I don't see the high-inflation environment that this country has experienced as necessarily benefiting debtors, particularly because interest rates have tracked and even exceeded the inflation rate. This table from Freddie Mac shows the average 30-year fixed mortgage rate in October 1981 at 18.75% ... plus 2.3 points! Looking at those numbers on a contract would discourage me as a home buyer. And the CPI at its inflationary peak never came close to 18%.

Of course, hyperinflation like that seen in Weimar Germany, Russia or Venezuela benefits the debtor until the inflation eats up the value of his debt. After that, his money is just as worthless as everybody else's.
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Old 12-05-2017, 06:41 PM   #28
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...
I don't see the high-inflation environment that this country has experienced as necessarily benefiting debtors, particularly because interest rates have tracked and even exceeded the inflation rate. This table from Freddie Mac shows the average 30-year fixed mortgage rate in October 1981 at 18.75% ... plus 2.3 points! Looking at those numbers on a contract would discourage me as a home buyer. And the CPI at its inflationary peak never came close to 18%.
...
As always, it depends on the particular situation. If you bought in 1975 at 9% rates and real estate goes up while your metro based area salaries go up, it could work out just fine.

Example from our experience: bought Silicon Valley house for 50k in 1975 (5k down), could sell the same house for about 130k in 1980 (figures from ancient memory). If you bought that same house in 1982 at whatever rate, you would still have done very very well and could refinance as rates declined. People were buying real estate partly because it was a great tax hedge and inflation hedge. Not that I want those times to come around again.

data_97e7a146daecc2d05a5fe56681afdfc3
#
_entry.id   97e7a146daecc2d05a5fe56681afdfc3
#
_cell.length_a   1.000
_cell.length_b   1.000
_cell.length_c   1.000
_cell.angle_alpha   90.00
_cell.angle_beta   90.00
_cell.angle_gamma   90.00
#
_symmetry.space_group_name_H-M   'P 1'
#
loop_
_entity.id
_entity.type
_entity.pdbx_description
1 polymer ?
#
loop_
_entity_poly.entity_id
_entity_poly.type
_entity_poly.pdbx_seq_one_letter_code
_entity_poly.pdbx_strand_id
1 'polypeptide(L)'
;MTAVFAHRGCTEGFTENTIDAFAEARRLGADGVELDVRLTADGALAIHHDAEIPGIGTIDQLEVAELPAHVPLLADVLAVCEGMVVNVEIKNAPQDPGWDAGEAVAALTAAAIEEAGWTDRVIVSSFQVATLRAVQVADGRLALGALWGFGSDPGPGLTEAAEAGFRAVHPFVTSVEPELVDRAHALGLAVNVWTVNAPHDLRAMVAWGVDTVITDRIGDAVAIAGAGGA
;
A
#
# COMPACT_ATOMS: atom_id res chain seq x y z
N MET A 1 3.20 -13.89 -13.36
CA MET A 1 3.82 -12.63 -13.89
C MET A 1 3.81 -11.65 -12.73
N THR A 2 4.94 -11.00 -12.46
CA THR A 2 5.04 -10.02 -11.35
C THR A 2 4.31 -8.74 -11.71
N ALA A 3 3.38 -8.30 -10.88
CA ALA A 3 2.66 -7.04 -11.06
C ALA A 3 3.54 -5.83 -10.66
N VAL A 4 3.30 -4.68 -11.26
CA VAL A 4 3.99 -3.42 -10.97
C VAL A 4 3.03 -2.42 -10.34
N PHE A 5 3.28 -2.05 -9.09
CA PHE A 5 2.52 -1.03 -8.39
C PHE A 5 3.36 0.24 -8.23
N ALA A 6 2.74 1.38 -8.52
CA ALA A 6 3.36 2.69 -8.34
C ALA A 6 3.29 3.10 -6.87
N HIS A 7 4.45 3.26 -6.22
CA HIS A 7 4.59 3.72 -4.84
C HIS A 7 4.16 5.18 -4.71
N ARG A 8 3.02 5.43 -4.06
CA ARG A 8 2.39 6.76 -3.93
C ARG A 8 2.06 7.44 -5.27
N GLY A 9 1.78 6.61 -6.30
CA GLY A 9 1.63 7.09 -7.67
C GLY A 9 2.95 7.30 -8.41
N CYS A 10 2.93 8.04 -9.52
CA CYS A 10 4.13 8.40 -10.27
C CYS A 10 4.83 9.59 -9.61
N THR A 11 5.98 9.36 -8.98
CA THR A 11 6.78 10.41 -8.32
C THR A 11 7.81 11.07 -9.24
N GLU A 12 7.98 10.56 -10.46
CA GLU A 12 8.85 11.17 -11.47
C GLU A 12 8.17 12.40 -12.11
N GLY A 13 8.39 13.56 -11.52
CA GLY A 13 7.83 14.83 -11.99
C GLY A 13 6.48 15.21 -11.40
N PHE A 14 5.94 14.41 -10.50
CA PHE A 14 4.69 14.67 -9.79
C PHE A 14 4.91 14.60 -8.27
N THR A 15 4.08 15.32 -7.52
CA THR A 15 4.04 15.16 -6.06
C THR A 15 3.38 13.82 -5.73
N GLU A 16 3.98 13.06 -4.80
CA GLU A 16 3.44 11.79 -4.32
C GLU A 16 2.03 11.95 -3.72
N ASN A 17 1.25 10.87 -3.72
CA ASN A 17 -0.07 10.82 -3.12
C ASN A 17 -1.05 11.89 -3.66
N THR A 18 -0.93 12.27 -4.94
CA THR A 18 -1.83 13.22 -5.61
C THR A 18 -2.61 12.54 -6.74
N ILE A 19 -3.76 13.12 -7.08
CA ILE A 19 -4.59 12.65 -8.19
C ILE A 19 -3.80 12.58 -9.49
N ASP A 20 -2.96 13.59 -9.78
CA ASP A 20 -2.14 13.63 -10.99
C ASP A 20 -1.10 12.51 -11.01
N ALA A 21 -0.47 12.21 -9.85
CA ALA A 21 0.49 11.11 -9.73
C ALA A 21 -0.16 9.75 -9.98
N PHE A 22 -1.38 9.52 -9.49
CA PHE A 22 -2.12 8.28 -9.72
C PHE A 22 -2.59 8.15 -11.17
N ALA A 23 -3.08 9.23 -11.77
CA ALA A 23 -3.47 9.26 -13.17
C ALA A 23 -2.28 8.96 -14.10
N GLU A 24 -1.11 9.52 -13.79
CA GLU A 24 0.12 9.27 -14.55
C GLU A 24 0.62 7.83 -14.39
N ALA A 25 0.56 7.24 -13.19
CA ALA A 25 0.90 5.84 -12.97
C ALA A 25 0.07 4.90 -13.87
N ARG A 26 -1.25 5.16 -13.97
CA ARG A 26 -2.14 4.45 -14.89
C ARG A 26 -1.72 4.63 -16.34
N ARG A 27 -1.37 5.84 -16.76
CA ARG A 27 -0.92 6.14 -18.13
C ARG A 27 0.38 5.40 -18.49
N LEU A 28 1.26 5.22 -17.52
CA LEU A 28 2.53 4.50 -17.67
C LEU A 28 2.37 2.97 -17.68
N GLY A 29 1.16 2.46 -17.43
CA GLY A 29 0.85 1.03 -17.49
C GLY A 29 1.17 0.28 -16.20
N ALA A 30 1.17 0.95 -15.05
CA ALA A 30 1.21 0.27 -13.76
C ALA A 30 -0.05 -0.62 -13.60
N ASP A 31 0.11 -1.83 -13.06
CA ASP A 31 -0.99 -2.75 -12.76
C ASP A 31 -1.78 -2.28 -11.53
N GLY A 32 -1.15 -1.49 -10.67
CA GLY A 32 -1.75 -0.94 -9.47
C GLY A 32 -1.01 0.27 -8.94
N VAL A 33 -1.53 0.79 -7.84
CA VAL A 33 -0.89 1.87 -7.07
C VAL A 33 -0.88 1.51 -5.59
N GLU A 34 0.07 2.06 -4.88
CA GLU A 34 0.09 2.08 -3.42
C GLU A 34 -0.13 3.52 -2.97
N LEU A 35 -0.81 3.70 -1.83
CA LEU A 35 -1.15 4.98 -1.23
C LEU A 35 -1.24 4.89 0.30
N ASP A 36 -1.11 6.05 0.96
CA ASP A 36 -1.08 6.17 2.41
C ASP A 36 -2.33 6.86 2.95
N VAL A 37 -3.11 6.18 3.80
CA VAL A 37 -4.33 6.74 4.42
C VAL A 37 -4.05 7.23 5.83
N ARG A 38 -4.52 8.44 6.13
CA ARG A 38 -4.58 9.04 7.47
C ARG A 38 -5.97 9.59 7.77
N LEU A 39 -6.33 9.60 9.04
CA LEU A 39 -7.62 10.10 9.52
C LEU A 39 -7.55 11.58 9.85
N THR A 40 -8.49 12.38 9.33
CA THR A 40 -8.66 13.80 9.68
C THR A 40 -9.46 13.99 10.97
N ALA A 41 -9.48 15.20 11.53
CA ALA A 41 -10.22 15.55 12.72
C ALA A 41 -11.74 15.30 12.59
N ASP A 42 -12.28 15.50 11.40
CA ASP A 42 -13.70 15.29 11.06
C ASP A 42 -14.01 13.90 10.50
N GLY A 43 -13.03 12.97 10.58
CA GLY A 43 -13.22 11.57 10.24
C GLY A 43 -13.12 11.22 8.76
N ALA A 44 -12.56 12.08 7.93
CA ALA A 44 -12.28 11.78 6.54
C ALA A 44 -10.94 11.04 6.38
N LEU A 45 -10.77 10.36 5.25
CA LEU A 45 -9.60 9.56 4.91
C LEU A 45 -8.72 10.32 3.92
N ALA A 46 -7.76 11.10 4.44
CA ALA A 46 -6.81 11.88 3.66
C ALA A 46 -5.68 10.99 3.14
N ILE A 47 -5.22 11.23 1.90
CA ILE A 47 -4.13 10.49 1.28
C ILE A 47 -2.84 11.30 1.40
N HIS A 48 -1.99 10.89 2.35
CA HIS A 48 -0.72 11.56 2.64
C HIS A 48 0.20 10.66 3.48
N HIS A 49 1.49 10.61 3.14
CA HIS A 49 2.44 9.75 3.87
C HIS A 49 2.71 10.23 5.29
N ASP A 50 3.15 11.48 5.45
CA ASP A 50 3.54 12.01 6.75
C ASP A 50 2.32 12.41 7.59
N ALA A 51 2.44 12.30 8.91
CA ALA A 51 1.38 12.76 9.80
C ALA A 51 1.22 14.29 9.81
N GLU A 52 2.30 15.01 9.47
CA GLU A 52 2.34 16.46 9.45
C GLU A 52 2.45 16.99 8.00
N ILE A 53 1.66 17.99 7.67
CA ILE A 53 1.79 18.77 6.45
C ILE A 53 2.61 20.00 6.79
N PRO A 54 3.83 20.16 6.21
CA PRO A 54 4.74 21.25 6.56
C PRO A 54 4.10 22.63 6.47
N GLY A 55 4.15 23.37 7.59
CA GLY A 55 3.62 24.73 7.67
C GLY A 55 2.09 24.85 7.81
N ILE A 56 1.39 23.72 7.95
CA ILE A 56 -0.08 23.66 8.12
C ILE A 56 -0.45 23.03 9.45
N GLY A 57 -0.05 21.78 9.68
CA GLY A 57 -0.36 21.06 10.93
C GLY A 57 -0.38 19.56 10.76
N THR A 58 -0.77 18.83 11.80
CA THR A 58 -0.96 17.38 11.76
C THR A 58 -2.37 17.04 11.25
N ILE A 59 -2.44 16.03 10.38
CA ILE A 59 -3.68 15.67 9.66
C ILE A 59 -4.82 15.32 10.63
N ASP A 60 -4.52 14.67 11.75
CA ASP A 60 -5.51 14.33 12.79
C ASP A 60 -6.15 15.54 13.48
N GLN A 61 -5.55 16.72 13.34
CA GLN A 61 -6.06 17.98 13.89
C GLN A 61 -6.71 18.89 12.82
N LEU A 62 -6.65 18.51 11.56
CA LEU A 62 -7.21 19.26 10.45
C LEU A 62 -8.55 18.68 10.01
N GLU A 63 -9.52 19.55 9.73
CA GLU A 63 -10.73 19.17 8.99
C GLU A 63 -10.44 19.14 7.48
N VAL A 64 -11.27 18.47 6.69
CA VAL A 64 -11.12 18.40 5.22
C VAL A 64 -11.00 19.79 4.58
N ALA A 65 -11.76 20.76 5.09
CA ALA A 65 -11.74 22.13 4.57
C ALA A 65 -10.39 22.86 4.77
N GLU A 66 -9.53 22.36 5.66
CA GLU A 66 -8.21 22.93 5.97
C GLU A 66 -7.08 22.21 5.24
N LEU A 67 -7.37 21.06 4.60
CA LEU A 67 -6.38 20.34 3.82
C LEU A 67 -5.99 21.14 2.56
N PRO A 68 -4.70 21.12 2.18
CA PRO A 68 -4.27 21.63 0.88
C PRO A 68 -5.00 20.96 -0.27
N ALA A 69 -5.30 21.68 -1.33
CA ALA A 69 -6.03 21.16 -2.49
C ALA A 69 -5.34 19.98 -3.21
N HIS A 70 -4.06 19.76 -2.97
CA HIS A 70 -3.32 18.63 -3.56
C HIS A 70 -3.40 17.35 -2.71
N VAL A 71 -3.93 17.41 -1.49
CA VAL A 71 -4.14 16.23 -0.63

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Old 12-05-2017, 07:50 PM   #29
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Absolutely, residential real estate is generally a great inflation hedge. Silicon Valley also had a great economic boom that helped things along.

I grew up in a blue-collar neighborhood in Chicago called Logan Square. The area was in some decline when Dad sold our home in '81 or '82, and the mortgage market, as previously mentioned, was tight. The place went pretty cheap, in the low five figures.

Thirty-some years later, the neighborhood has become kind of a hipster haven. People have remodeled a lot of the old brownstone and graystone duplexes into single-family homes. Gentrification has driven housing prices to levels that amaze me. Location, location, location! And timing.
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Old 12-06-2017, 06:29 AM   #30
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In inflationary times you want a fixed rate mortgage.
I don't get that, because for me it's the inverse. In _low_ inflation times you want a fixed rate mortgage.

Why: you can't predict the future. However, we do know that interest rates cannot go below zero on mortgages, upwards there is no such limit. In addition, most of the time salaries tend to inflate too in inflationary times.
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Old 12-06-2017, 08:47 AM   #31
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I don't get that, because for me it's the inverse. In _low_ inflation times you want a fixed rate mortgage.

Why: you can't predict the future. However, we do know that interest rates cannot go below zero on mortgages, upwards there is no such limit. In addition, most of the time salaries tend to inflate too in inflationary times.
Note I wasn’t saying anything about low inflation times. Actually I should have said ... in a sharply rising inflation period (like 1975).
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Old 12-06-2017, 09:58 AM   #32
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the yc may become inverted
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Old 12-06-2017, 10:12 AM   #33
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the yc may become inverted
If the Fed persists in raising short term rates it certainly could.